Lifestyle Advice for Pediatric Migraine: Blaming the Patient, or Evidence Based?

Amy A. Gelfand, MD, MAS; Samantha L. Irwin, MBBS


Semin Neurol. 2020;40(3):277-285. 

In This Article


While some clinicians may already consider it standard of care to counsel children and adolescents with migraine about hydration, meals, exercise, and sleep, the evidence-base in this age group to support these recommendations for migraine prevention is relatively thin. Before we get too heavy-handed in asking patients and families to make changes to their lifestyle and adhere to them, we need additional research to determine which behavioral interventions truly influence migraine frequency in this age group.

As with all biobehavioral research, it may be challenging to design research studies that can separate out single variable effects. For example, it may be difficult to separate the effect of fasting from the effect of not drinking water, or from caffeine withdrawal. Moreover, perhaps it is even inappropriate to do so as it is possible that lifestyle interventions somehow "all work together," if at all. For example, in an observational study of ≥15-year-olds with migraine being seen at a headache clinic, those who followed a "triumvirate" of "regular lifestyle behaviors"—scheduled sleep pattern, regular mealtimes, and daily exercise—were less likely to have chronic migraine than those who did not,[55] with regular sleep appearing to be the most important contributor. Certainly some of these lifestyle factors may influence one another. For example, not getting enough sleep may lead adolescents to have more rushed mornings and increase the likelihood of missing breakfast and needing to drink caffeine.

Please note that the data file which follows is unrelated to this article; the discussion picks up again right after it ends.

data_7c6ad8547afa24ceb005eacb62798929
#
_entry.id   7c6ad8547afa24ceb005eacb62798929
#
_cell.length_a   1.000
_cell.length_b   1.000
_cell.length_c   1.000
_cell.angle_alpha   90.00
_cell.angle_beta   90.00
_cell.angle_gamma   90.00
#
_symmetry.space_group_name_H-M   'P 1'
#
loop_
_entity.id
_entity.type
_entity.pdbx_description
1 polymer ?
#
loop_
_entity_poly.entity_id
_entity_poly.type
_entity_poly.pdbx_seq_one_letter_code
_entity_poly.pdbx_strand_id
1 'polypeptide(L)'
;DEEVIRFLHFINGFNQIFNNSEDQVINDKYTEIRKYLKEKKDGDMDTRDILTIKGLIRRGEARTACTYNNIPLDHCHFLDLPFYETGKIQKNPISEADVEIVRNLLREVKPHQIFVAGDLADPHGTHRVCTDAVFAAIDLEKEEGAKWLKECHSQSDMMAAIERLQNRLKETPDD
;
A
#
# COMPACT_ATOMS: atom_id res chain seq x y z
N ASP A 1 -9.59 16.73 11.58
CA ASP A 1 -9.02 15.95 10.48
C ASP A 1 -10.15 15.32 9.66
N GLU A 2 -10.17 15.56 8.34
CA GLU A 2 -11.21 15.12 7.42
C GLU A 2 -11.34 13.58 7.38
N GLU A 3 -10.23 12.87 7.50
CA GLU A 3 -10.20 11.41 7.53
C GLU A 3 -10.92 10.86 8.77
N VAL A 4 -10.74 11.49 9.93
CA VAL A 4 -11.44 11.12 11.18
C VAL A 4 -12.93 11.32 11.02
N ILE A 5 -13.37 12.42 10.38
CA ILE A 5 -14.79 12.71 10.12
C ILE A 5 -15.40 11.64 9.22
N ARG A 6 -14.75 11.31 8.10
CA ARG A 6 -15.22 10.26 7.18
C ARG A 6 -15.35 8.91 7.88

In addition, the "dose," or format, of biobehavioral treatment needed to have an effect on migraine may be hard to know a priori, and we run the risk of false-negative results. For example, if what matters for decreasing migraine frequency is keeping to a regular sleep schedule that varies minimally between weekdays and weeknights, but the study intervention focuses only on increasing total sleep time without decreasing sleep schedule variability, no effect may be observed and this might lead researchers to erroneously conclude that sleep has no effect on pediatric migraine.

Despite these inherent challenges, this is an area of neurologic knowledge well worth pursuing. If lifestyle interventions can improve children and adolescents' migraine frequency, this would be of enormous benefit with potentially fewer side effects than medications. As asking for behavior change does take effort on the part of patients and their families, and there is the potential to magnify migraine stigma if we blame patients for not making these changes, we need to approach this topic with the same level of scientific rigor as we do medication therapy.